Ann Farmer in Building Operations on February 11, 2019
About six years ago, Diane Orr’s nine-unit co-op building in the East Village developed a major wall crack while a construction crew was preparing to build on an adjacent lot. The co-op’s roof also sustained damage.
What Orr didn’t realize at the time, though, was that the roofers who came and repaired her co-op’s roof flashing left open-ended flaps. This can cause leaks, something Orr understood only after enrolling in the Building Operator Training (BOT) Program administered by the city’s Department of Small Business Services.
“I wish I had taken the course 20 years ago,” says Orr, a documentary filmmaker and corporate trainer, adding that if she had, she would have noticed the faulty flashing immediately. Not only did the BOT instructors show her what a properly installed roof should look like, the curriculum required her to go up to her own roof and assess it. That’s when she discovered the faulty flashing.
Now in its third year, this no-cost, 30-hour training program, is offered in partnership with the Mayor’s Office of Sustainability and designed by the Building Performance Lab of City University of New York’s Sustainable Building Initiative. It has provided about 400 people – building staffs, property managers, and co-op and condo board members – practical advice on preventive maintenance and energy efficiency. Tailored to buildings with 5 to 50 units, the classes can help boards cut their energy costs by up to 20 percent.
“We really want front-line managers to learn the ways that their buildings’ systems use energy,” says James Lane, the project manager of the Building Performance Lab. “Also, the way that their systems waste energy – and what to do to improve performance.”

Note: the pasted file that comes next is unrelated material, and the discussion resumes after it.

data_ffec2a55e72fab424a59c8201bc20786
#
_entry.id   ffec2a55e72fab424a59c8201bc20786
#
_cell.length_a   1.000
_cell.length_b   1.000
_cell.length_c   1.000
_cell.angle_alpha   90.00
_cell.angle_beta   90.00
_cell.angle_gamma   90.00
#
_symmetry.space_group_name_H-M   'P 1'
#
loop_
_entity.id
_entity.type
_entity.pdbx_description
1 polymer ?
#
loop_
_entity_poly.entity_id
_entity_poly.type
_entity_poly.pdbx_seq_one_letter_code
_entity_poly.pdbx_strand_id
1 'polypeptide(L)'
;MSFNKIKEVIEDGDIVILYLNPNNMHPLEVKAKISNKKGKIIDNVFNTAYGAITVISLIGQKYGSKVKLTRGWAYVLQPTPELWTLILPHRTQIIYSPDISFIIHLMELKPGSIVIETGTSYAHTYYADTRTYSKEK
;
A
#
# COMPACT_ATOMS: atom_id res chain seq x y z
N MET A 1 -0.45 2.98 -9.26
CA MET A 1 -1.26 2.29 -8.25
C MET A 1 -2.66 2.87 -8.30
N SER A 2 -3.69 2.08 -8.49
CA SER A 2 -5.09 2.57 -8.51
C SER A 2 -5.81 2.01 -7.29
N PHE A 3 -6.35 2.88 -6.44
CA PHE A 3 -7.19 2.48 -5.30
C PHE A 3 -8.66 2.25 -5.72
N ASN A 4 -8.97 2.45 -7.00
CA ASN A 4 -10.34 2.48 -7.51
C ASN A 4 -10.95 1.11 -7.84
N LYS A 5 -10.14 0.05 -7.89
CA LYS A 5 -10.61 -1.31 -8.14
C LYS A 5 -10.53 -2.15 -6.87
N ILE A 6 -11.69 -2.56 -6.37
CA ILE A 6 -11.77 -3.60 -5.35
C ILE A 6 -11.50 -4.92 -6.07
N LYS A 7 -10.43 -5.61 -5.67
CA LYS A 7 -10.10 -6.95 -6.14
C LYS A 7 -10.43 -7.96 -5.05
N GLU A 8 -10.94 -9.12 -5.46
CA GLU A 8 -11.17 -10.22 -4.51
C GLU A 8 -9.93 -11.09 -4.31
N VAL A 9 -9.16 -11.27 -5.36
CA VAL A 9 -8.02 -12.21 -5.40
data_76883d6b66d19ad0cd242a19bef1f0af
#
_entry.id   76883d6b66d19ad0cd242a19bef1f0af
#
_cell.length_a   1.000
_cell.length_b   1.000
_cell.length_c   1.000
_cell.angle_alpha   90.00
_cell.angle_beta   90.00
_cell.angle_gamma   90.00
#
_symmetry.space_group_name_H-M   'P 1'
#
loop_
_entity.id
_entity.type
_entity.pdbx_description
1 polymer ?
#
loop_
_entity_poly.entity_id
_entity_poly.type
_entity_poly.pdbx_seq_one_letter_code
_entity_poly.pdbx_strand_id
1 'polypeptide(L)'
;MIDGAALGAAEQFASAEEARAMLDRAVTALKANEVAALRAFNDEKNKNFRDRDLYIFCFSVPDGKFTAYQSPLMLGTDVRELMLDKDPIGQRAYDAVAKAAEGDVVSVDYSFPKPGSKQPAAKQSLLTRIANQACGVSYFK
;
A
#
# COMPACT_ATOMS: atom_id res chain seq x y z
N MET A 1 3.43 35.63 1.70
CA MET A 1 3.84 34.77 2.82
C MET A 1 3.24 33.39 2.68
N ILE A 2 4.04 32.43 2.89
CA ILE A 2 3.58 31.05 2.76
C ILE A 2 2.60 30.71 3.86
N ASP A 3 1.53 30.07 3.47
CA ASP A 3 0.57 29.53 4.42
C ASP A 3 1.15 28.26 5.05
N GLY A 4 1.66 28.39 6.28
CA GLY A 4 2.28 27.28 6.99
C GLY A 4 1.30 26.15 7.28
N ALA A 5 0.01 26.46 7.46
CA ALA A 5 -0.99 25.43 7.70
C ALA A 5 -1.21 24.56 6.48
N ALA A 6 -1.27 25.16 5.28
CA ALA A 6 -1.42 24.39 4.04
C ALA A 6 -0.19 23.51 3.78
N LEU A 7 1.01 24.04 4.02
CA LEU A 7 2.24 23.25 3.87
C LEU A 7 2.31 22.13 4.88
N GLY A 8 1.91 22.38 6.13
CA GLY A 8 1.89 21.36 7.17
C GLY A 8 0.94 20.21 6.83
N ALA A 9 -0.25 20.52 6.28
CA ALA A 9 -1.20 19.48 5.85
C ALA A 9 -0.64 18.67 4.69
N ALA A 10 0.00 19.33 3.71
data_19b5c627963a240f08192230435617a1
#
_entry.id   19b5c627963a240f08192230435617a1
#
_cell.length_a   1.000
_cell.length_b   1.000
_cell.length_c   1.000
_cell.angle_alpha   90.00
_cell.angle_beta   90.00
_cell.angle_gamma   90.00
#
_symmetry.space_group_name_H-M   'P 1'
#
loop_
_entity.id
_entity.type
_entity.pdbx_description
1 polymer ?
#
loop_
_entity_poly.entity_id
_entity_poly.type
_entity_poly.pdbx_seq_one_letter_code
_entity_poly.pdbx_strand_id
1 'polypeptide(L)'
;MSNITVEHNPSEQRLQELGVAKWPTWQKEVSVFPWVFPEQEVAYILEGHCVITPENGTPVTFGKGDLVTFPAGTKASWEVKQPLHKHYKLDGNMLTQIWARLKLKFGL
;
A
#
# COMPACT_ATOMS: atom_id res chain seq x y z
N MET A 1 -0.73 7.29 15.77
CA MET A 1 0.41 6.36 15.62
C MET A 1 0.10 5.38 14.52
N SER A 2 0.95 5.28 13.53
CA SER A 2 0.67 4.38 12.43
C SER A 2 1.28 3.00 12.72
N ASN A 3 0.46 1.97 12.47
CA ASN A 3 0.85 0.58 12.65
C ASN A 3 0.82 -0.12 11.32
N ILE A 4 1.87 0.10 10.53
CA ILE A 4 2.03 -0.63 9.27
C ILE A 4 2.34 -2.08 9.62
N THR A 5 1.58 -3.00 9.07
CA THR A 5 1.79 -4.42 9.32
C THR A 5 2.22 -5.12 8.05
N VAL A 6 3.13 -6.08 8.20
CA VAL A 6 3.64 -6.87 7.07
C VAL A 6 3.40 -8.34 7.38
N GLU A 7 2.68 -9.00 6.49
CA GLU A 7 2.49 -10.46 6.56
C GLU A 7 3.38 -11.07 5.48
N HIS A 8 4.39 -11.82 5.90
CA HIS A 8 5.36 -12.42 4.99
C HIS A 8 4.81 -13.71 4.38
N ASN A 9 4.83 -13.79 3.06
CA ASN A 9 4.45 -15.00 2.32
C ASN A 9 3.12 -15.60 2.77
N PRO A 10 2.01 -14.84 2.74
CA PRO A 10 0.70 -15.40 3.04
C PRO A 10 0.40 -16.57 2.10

Taught by operations and maintenance experts (mostly mechanical engineers) at locations throughout the city, the 10-week course covers the building’s envelope, its ventilation, heating and electrical systems, plus resilience, safety, and water conservation.
“We’ve learned to troubleshoot issues with our boiler,” says Annabelle Heckler, treasurer of her eight-unit co-op in Crown Heights, Brooklyn. “It’s been incredibly useful.” Heckler even took in photos of her building’s roof and boiler, which the instructor used to help her understand the terminology of repair and maintenance.
“Another great piece was information about the [electrical] ballast,” adds Orr, her co-op board’s secretary, who is spearheading a hallway lighting renovation in her building. She learned that the ballast, which regulates the electric current in fluorescent fixtures, determines her lighting options. “You could end up getting the wrong lighting fixtures if you don’t know what you’re doing,” she says.
For information about upcoming Building Operator Training courses, call 212-650-7069 or email firstname.lastname@example.org.
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